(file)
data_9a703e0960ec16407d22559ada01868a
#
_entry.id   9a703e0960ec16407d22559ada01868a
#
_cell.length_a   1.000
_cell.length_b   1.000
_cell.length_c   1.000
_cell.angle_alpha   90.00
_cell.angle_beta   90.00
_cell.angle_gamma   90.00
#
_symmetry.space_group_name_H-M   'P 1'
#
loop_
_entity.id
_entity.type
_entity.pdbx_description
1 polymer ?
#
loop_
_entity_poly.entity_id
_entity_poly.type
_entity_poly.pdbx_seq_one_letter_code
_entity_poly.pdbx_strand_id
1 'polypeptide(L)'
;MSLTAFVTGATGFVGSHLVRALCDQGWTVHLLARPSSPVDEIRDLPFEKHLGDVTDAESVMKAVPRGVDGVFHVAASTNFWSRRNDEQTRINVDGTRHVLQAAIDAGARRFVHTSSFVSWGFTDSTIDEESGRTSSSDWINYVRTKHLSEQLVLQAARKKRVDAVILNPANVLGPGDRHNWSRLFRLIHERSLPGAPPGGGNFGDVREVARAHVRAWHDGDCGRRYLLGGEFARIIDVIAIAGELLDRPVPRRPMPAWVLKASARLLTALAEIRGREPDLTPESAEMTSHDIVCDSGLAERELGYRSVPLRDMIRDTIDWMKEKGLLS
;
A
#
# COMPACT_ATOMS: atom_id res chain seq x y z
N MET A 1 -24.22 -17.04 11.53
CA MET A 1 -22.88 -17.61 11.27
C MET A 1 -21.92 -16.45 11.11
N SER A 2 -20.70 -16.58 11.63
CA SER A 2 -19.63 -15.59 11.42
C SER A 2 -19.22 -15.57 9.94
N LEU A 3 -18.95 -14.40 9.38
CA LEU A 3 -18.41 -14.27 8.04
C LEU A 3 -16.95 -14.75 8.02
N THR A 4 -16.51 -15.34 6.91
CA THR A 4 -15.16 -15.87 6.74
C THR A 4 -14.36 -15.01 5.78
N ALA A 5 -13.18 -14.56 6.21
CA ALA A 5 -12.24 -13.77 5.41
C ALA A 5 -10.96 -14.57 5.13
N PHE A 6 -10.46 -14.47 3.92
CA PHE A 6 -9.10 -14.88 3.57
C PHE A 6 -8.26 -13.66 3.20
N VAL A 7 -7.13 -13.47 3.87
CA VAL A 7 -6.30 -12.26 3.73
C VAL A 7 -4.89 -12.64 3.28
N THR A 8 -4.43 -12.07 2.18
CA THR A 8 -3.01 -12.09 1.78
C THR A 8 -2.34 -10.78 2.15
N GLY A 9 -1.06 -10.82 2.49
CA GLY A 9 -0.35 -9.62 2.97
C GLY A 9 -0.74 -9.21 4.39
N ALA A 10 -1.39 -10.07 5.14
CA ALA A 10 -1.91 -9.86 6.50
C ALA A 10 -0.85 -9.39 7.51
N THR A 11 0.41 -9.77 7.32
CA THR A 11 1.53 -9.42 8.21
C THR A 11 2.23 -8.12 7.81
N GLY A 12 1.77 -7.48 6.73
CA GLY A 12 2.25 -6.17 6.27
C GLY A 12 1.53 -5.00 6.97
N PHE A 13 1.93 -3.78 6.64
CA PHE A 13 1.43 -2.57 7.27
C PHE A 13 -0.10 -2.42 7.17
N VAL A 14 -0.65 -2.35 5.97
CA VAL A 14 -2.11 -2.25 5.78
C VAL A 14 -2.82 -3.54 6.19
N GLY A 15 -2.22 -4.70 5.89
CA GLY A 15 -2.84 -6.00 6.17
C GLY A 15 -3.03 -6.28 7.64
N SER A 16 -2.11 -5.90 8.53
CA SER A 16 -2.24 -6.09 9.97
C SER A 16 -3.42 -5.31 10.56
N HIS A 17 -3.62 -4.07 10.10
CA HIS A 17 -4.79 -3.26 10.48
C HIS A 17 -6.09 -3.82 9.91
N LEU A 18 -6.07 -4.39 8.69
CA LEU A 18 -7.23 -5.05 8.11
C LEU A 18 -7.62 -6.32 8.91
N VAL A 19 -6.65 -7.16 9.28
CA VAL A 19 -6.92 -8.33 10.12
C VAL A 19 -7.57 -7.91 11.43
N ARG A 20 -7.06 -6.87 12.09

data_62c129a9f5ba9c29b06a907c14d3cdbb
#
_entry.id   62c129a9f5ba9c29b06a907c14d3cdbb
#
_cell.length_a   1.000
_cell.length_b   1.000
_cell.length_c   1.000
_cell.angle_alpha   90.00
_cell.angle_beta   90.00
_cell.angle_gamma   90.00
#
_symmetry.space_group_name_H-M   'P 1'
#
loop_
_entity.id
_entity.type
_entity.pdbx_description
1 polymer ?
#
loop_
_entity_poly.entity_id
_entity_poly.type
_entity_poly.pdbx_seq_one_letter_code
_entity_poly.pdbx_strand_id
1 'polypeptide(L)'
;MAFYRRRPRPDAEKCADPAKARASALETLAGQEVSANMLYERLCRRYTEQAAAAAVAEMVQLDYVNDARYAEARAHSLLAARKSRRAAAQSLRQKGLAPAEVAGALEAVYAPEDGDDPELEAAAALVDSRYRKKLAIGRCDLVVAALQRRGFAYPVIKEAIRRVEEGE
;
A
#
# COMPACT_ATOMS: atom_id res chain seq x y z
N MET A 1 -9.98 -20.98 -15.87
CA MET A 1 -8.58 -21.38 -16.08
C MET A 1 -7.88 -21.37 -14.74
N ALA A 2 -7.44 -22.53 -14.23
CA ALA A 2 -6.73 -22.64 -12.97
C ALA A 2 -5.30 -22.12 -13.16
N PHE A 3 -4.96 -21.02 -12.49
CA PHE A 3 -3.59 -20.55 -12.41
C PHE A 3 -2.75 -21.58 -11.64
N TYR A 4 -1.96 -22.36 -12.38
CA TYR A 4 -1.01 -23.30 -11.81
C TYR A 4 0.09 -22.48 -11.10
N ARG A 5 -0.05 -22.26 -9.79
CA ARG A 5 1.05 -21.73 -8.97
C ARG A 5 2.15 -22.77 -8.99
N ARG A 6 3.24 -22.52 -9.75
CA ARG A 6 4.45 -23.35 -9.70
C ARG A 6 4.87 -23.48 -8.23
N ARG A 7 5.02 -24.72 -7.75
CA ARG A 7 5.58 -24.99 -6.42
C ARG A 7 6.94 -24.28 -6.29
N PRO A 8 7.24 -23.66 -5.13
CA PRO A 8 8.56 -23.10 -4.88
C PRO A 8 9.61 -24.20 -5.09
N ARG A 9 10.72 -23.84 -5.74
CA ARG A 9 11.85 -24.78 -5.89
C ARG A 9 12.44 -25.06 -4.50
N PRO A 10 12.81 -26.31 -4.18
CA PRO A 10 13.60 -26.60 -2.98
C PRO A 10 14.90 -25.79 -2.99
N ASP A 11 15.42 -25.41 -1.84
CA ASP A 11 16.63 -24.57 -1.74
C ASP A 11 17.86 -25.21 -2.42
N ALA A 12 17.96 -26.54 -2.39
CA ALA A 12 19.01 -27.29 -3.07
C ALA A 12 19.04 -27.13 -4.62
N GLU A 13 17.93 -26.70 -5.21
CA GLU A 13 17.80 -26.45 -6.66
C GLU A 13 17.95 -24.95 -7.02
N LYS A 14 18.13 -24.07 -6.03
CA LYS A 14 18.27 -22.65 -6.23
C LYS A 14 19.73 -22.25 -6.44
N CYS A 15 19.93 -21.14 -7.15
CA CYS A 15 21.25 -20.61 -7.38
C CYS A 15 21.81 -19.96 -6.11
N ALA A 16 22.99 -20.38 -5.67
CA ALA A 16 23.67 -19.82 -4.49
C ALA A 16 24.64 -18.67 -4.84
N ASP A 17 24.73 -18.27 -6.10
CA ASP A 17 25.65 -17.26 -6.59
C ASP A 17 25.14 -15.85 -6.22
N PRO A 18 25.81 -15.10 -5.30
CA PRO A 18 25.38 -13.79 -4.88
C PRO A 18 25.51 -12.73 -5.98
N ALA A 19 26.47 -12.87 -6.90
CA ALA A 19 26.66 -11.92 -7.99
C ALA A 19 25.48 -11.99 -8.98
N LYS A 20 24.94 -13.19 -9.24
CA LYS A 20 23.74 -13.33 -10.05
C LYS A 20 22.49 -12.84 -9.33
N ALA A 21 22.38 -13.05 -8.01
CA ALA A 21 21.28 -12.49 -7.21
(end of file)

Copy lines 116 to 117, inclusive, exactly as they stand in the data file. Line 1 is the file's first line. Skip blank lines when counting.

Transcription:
A
#